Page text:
Auerbach said presidential travel can also boost international student applications, advancing institutional efforts to attract and maintain a high international student population. Officials said LeBlanc will try to meet with potential students abroad during his trip.
Administrators are aiming to expand international recruitment in underrepresented countries and increase the international student population as part of its 10-year strategic plan, which ends in 2021.
At his inauguration, LeBlanc said he wanted to increase GW’s global presence, and officials have since started a new scholarship for international students as part of a national campaign to promote diversity in higher education.
Auerbach said presidents’ trips abroad should include events with donors and influencers to raise money and boost GW’s image in other countries. Officials should analyze the trip’s success through qualitative data and quantitative metrics, like event turnout, he said.
“You always have the metrics,” he said. “But it’s also that gut feeling of the president – ‘Was that worth my time?’ – and I would say that odds are, absolutely, it’s going to be worth their time.”
LeBlanc’s trip comes as the University preps for its next capital campaign, which will begin in 2021 in commemoration of the University’s bicentennial year.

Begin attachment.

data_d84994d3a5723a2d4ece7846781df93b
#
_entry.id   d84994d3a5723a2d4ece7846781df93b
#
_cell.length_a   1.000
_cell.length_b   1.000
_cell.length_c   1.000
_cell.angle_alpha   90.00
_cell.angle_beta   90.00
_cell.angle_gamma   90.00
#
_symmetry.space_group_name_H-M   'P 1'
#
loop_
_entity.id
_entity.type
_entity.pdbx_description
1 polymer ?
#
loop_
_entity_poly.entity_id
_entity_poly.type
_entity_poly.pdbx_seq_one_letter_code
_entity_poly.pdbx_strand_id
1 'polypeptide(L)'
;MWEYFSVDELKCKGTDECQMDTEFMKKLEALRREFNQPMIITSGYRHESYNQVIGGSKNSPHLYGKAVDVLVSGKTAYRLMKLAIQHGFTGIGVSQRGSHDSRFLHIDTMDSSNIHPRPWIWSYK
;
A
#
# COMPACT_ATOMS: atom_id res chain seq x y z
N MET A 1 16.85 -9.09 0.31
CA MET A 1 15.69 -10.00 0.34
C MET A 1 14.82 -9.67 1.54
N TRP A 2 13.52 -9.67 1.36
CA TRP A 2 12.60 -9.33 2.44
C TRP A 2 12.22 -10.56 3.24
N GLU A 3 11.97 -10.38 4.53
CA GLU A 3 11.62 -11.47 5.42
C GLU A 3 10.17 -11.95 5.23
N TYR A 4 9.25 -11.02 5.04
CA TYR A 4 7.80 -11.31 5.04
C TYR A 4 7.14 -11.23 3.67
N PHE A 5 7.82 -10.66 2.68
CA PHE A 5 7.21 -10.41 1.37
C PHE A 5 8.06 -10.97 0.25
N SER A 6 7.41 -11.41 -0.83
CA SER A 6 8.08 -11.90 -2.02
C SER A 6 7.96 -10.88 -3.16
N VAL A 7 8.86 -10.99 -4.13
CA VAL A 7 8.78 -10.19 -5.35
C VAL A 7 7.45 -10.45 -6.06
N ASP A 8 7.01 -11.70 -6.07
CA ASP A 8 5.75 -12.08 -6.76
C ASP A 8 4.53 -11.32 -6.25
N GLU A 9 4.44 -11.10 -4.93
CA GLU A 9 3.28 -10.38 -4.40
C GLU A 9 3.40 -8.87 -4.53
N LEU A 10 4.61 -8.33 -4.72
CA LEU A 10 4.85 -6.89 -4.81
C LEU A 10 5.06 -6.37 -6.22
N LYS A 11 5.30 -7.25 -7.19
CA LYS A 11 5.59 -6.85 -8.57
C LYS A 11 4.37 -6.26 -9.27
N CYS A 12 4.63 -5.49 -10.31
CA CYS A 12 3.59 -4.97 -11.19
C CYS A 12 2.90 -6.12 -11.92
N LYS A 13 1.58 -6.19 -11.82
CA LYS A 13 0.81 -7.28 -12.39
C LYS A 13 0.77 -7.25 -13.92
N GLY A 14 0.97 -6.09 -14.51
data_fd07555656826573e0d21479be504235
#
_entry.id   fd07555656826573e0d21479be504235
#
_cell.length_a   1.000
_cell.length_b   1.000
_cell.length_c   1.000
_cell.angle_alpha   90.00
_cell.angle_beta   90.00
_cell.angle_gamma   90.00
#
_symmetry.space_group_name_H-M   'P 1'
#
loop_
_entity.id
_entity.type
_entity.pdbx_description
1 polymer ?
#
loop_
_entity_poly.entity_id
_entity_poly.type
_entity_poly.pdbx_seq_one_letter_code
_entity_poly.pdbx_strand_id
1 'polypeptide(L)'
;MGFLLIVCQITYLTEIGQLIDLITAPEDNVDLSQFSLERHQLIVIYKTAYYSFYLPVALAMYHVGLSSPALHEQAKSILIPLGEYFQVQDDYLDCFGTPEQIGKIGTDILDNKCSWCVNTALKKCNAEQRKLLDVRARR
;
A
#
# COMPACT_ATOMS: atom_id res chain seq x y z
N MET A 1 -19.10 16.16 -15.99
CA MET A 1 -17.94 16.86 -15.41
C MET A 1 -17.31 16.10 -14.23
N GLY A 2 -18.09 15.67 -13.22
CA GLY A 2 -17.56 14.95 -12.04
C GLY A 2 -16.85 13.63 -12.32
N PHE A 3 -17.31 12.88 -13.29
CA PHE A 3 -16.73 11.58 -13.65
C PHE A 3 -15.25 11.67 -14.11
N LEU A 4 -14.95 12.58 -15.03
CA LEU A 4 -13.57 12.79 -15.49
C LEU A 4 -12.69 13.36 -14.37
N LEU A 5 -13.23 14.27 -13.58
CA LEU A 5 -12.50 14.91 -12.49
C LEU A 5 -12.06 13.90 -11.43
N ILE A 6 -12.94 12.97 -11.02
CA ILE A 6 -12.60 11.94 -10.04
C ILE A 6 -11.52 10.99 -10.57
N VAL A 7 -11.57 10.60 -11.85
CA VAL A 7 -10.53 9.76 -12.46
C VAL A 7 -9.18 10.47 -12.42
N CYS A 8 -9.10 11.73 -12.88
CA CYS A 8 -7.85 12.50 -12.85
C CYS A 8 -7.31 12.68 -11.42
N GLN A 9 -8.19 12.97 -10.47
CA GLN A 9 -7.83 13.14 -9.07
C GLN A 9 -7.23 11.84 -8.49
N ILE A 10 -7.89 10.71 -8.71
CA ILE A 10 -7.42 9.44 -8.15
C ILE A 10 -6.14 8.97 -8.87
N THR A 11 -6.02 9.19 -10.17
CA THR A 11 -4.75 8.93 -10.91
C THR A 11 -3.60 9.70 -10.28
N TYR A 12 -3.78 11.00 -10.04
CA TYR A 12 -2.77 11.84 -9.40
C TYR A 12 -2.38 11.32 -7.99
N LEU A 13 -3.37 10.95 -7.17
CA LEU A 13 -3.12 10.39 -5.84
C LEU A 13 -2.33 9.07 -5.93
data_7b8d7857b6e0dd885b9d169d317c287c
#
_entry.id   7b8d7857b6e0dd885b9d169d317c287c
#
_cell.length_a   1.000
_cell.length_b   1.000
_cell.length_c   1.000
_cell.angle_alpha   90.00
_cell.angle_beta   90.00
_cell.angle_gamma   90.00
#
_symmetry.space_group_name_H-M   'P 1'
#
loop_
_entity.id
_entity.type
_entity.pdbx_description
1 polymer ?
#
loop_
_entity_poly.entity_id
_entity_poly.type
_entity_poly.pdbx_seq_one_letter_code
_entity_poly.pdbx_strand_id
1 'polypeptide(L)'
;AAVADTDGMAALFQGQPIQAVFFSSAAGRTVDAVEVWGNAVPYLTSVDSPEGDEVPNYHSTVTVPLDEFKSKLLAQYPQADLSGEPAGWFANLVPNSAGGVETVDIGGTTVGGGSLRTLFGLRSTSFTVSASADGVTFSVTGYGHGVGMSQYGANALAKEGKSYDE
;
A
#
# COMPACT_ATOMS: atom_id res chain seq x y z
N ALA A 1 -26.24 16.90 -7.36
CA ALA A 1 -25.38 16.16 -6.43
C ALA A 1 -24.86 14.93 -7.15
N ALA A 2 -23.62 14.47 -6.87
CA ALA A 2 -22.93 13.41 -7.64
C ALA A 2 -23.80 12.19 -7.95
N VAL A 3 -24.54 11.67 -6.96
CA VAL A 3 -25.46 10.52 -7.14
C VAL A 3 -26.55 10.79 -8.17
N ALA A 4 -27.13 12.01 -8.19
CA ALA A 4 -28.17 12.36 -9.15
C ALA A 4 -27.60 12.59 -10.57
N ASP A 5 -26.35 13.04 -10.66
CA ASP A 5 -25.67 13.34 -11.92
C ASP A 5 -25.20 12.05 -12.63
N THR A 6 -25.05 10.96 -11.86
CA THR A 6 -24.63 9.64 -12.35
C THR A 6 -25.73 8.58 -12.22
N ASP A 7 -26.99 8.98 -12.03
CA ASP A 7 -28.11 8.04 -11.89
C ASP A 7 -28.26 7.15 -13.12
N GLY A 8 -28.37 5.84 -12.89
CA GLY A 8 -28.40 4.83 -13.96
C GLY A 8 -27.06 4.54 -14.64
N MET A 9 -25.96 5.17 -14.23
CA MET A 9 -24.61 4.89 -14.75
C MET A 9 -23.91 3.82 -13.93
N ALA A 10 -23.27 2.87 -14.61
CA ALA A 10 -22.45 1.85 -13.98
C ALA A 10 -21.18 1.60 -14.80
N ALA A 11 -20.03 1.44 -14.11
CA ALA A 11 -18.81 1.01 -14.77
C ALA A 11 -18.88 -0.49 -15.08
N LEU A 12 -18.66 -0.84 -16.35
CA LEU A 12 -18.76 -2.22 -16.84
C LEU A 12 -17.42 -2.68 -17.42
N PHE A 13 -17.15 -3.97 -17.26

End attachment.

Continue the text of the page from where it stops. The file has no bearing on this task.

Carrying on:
Auerbach said USC’s presidents have made efforts to promote the school by traveling overseas at least once a year to meet with the USC community abroad. He said USC officials have already started drafting plans for the school’s incoming president to travel domestically and internationally – and she has not even arrived on campus yet.
Adrianne Denenberg, the senior director of engagement initiatives at Northeastern University’s Office of Alumni Relations, said that while philanthropy is a key goal of university presidents’ international trips, officials should seek to learn more about their alumni’s interests and careers to continue engaging with them beyond their time as a student.
“Once someone has earned a degree or had a Northeastern experience, that hasn’t stopped,” she said. “There’s so much more that happens, obviously, in life. So we want to make sure we stay in touch and then keep up to date on those things, too.”
Meredith Roaten contributed reporting.